Our Father’s Love

If ye then, being evil, know how to give good gifts unto your children, how much more shall your Father which is in heaven give good things to them that ask him? Mat. 7:11

Recently, the Lord taught me a powerful lesson about His love for us. On that day, early in the morning as I was working outside, my daughter came up to me and said, “Dad, I have a request to make of you.”

“Say on”, I responded cheerfully.

Now, my daughter is always asking things from me since she is a college student. But on this day, she had something entirely different on her mind.

“Can you give me one of your chickens to prepare for a friend of mine who will be passing by”, she said.

She explained that her friend and a family of four had attended a relative’s funeral in a distant town and they would be passing by our town on their way home in another distant town.

Immediately she said this, I remembered the story of the prodigal son in the Book of Luke chapter 15. I remembered the answer that the father gave to his eldest son when this son complained of how his father had never given him so much as a kid, that he might make merry with his friends. The father had answered his son:

“Son… all that I have is thine.” (v. 31)

I cannot express my feelings when I realized I was reliving a Biblical experience. On TV they call it ‘live’. I was undergoing a Biblical event, live! This one, though, had a vastly different outlook: unlike the son, my daughter was not complaining.

I looked straight into my daughter’s eyes and, my heart bursting with joy, I gave her the biggest “Of course!!” she will ever receive from me.

Taking her by the hand, I led her to the chicken house and asked her to choose the chicken she wanted to prepare for her friend. She chose a good, fat one.

I watched as she joyfully prepared the chicken. She put all her love into the operation, just as I had put all my love in giving her the chicken.

Her friend would not be stopping at our house, so I would not have the chance to meet or know her nor her family. But I knew how overjoyed my daughter would be handing them her gift, and this thought alone filled my heart with inexpressible joy.

Jesus said,

“If ye then, being evil, know how to give good gifts unto your children, how much more shall your Father which is in heaven give good things to them that ask him?” (Mat. 7:11)

There are many times that I doubt the love of my heavenly Father. There are many times that I think He only looks at my mistakes. But my love for my children has taught me something awesome about the love that God has for me.

God loves me with unbounded love and He loves to do good things to me. All I need do is ask.

It is remarkable and awe-inspiring, don’t you think? Just think of how evil we are. And then just think of the love we are willing to bestow upon our children. How much more, the Bible asks, do we think God will bestow His love upon us?!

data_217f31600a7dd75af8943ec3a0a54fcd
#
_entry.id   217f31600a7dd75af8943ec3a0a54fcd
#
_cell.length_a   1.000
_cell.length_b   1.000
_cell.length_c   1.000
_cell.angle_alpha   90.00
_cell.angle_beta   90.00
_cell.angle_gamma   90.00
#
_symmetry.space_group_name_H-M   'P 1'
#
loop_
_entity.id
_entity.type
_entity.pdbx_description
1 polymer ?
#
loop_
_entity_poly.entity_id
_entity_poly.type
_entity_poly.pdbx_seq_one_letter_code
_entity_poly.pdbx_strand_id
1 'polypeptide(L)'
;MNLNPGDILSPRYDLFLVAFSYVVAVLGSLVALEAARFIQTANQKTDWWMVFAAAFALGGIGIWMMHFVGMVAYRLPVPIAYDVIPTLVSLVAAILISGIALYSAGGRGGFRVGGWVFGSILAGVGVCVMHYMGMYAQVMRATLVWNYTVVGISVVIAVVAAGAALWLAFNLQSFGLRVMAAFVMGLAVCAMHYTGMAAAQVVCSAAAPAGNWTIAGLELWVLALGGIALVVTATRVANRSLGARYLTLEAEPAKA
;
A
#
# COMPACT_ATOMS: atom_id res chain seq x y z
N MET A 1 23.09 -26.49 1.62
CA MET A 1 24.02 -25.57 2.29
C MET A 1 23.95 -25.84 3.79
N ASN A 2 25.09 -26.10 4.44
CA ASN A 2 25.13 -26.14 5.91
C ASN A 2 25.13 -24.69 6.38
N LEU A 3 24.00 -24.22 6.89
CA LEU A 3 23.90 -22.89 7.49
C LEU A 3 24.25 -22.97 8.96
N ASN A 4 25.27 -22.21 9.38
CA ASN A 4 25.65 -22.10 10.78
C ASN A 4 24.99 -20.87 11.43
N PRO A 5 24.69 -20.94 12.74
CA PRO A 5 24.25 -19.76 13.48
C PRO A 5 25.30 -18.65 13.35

The fact that God loves us this much is not a licence to sin. But God’s revelation of His love for us is designed to make us cherish that love and to desire to love Him in return and to love our fellow men in like manner.

[Our Father’s love for us is as tight as it gets!]

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“Touch Me Lord”

For consider him that endured such contradiction of sinners against himself, lest ye be wearied and faint in your minds. Heb. 12:3

If there is one word I would rather not hear in my life, it is the word “endure”. That word implies trouble, suffering and discomfort. It implies also hardship; and one interpretation of the word “hardship” that I found in my Thesaurus says it is a lack of money. Well said, and this is the kind of hardship I could pray to God all day to never allow to come my way.

But none of the above would compare with what the Apostle Paul is talking of here (at least as far as I am concerned). Here he is not talking about hardships that the impersonal environment brings to us – things like hunger, sickness, or other deprivations, even tragedies, that we encounter in the normal course of our natural lives. These are hard enough to bear, but that is not what the Bible is talking about here. The Bible is warning us to be prepared to endure something far worse than this.

And what, pray, might that ‘something’ be? The Bible is talking of the time when people will rise up and say and do bad things against us. I don’t know about you, but I personally find it the most insufferable thing in my life when people rise up against me, whether rightly or wrongly. Generally, that translates into an attack on my pride and it is here, more than anywhere else, that my flesh literally “flies”  to respond in a way that God would not approve of.

But it is in this very situation that the Bible tells us to

“consider him that endured such contradiction of sinners against himself”.

With Jesus, of course, things went way much further. One of the most painful things that can happen to someone is to have their friends betray them. This was exactly what happened to the Lord. Scripture says:

And one shall say unto him, What are these wounds in thine hands? Then he shall answer, Those with which I was wounded in the house of my friends.” (Zech. 13:6); and

“But, behold, the hand of him that betrayeth me is with me on the table.” (Lk. 22:21)